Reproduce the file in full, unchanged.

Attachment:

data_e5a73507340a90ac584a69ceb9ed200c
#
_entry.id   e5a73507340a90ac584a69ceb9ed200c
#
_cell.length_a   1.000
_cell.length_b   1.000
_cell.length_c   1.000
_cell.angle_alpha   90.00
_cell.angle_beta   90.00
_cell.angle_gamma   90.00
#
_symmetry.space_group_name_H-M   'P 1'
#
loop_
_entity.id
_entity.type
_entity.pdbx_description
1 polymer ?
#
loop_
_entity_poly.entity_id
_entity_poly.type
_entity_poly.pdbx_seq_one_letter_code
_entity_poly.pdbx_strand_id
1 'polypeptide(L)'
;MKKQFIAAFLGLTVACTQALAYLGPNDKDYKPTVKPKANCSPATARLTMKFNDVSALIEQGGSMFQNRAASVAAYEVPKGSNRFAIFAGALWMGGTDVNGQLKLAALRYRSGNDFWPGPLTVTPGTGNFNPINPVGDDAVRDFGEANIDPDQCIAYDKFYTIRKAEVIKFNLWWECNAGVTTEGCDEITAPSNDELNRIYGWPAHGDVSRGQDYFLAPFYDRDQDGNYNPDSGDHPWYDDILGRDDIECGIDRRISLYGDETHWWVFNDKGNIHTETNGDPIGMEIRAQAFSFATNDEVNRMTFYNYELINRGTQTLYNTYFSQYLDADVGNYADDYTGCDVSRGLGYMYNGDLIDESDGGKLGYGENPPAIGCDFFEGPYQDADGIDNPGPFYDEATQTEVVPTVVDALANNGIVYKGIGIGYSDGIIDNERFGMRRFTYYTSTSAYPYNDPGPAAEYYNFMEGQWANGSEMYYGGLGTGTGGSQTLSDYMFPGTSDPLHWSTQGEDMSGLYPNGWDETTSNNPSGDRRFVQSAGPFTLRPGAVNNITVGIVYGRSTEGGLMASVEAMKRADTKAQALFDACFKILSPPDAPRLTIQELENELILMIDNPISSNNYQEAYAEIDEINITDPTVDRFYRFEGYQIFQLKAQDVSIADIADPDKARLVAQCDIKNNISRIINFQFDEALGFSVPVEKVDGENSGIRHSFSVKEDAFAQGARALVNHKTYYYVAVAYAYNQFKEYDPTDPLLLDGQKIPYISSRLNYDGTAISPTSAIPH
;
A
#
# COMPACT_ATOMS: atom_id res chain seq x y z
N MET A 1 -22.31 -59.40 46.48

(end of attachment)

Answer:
data_e5a73507340a90ac584a69ceb9ed200c
#
_entry.id   e5a73507340a90ac584a69ceb9ed200c
#
_cell.length_a   1.000
_cell.length_b   1.000
_cell.length_c   1.000
_cell.angle_alpha   90.00
_cell.angle_beta   90.00
_cell.angle_gamma   90.00
#
_symmetry.space_group_name_H-M   'P 1'
#
loop_
_entity.id
_entity.type
_entity.pdbx_description
1 polymer ?
#
loop_
_entity_poly.entity_id
_entity_poly.type
_entity_poly.pdbx_seq_one_letter_code
_entity_poly.pdbx_strand_id
1 'polypeptide(L)'
;MKKQFIAAFLGLTVACTQALAYLGPNDKDYKPTVKPKANCSPATARLTMKFNDVSALIEQGGSMFQNRAASVAAYEVPKGSNRFAIFAGALWMGGTDVNGQLKLAALRYRSGNDFWPGPLTVTPGTGNFNPINPVGDDAVRDFGEANIDPDQCIAYDKFYTIRKAEVIKFNLWWECNAGVTTEGCDEITAPSNDELNRIYGWPAHGDVSRGQDYFLAPFYDRDQDGNYNPDSGDHPWYDDILGRDDIECGIDRRISLYGDETHWWVFNDKGNIHTETNGDPIGMEIRAQAFSFATNDEVNRMTFYNYELINRGTQTLYNTYFSQYLDADVGNYADDYTGCDVSRGLGYMYNGDLIDESDGGKLGYGENPPAIGCDFFEGPYQDADGIDNPGPFYDEATQTEVVPTVVDALANNGIVYKGIGIGYSDGIIDNERFGMRRFTYYTSTSAYPYNDPGPAAEYYNFMEGQWANGSEMYYGGLGTGTGGSQTLSDYMFPGTSDPLHWSTQGEDMSGLYPNGWDETTSNNPSGDRRFVQSAGPFTLRPGAVNNITVGIVYGRSTEGGLMASVEAMKRADTKAQALFDACFKILSPPDAPRLTIQELENELILMIDNPISSNNYQEAYAEIDEINITDPTVDRFYRFEGYQIFQLKAQDVSIADIADPDKARLVAQCDIKNNISRIINFQFDEALGFSVPVEKVDGENSGIRHSFSVKEDAFAQGARALVNHKTYYYVAVAYAYNQFKEYDPTDPLLLDGQKIPYISSRLNYDGTAISPTSAIPH
;
A
#
# COMPACT_ATOMS: atom_id res chain seq x y z
N MET A 1 -22.31 -59.40 46.48